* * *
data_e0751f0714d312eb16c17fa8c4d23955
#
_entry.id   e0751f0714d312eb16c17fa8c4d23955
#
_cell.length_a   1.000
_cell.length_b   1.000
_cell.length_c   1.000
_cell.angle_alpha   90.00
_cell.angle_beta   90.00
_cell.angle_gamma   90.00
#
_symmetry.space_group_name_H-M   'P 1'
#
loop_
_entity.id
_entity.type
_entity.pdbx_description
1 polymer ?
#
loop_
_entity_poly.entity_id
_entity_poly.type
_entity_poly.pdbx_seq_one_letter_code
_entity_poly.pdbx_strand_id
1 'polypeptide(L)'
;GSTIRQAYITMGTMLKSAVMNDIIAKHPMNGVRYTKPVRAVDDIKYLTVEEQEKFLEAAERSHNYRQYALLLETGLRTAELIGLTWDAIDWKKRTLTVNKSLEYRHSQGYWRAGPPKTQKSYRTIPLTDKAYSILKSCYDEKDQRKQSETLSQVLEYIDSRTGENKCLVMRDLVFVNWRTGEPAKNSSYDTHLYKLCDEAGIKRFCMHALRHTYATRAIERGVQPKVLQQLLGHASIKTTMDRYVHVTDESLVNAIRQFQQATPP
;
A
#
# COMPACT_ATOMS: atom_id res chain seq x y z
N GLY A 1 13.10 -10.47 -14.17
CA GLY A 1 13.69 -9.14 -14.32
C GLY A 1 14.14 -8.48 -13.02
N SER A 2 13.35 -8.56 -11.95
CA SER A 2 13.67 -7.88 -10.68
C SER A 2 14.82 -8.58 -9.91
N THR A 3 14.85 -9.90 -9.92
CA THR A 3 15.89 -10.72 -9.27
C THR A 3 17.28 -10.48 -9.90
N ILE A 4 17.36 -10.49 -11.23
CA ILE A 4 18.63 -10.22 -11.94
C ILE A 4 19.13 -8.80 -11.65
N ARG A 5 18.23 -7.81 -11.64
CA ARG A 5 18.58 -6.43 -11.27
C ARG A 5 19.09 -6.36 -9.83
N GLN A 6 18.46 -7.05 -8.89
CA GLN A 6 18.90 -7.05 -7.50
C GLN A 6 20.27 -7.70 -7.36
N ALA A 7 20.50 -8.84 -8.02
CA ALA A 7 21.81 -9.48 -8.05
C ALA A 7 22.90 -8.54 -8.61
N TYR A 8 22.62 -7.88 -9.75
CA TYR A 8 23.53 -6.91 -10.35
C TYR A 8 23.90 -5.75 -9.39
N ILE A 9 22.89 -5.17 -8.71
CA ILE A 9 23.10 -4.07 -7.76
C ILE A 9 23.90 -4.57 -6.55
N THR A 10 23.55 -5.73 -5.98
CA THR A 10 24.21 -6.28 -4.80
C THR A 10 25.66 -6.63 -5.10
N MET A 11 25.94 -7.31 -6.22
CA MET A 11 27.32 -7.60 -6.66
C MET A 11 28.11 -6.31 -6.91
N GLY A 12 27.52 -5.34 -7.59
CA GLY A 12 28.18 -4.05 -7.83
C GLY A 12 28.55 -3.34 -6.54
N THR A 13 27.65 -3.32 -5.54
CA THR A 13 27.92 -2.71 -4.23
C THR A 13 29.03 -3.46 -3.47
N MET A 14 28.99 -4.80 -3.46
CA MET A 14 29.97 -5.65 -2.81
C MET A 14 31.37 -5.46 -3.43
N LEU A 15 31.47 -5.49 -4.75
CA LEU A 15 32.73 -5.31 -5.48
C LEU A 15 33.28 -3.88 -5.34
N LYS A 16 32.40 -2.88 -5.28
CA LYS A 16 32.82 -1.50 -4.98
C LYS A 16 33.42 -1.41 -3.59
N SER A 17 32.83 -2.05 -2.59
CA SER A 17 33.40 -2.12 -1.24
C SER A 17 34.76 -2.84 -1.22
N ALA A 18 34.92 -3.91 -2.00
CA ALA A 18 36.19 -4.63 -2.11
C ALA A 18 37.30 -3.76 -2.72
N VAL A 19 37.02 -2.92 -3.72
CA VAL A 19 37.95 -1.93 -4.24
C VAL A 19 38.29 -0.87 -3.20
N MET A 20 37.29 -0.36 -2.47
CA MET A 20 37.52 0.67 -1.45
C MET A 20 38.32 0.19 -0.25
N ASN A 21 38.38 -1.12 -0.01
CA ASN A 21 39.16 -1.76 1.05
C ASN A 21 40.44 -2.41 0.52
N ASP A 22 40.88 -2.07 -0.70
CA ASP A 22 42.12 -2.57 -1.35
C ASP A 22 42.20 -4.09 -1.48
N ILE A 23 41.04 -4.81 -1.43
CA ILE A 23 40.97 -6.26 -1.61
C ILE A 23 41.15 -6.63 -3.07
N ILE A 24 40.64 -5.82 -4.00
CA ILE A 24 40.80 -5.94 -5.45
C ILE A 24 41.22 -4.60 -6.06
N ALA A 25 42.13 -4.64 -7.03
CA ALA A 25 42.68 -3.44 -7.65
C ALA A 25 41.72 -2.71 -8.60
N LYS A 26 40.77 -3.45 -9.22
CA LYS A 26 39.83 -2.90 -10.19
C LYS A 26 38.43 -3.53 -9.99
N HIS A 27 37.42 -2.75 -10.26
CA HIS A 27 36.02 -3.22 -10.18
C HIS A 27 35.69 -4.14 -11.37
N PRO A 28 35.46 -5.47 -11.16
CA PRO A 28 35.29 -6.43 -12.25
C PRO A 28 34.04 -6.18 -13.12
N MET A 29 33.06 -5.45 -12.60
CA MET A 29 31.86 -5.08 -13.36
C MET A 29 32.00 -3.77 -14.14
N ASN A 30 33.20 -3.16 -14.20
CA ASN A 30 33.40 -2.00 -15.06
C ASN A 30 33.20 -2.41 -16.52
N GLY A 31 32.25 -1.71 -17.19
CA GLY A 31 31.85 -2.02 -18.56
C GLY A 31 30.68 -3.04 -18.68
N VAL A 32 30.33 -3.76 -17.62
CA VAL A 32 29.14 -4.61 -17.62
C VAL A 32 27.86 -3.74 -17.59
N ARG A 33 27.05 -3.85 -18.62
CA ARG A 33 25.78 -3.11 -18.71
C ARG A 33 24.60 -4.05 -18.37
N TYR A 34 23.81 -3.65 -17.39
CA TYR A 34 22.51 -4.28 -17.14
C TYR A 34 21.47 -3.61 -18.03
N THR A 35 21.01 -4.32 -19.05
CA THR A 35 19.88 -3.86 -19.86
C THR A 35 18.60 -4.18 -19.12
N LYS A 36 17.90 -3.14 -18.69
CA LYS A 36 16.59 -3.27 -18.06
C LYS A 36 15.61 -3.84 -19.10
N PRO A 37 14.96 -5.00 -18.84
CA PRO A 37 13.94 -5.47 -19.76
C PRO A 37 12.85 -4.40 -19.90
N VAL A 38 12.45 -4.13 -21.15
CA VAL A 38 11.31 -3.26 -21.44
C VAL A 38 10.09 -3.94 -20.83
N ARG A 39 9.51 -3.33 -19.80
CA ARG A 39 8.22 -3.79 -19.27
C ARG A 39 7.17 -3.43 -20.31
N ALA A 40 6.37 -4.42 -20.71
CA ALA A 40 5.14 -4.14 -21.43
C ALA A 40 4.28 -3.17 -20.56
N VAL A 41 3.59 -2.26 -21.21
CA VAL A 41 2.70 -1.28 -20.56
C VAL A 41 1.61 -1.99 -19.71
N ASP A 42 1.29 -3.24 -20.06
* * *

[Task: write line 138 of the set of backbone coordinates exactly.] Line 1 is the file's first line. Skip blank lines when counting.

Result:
C LYS A 36 15.61 -3.84 -19.10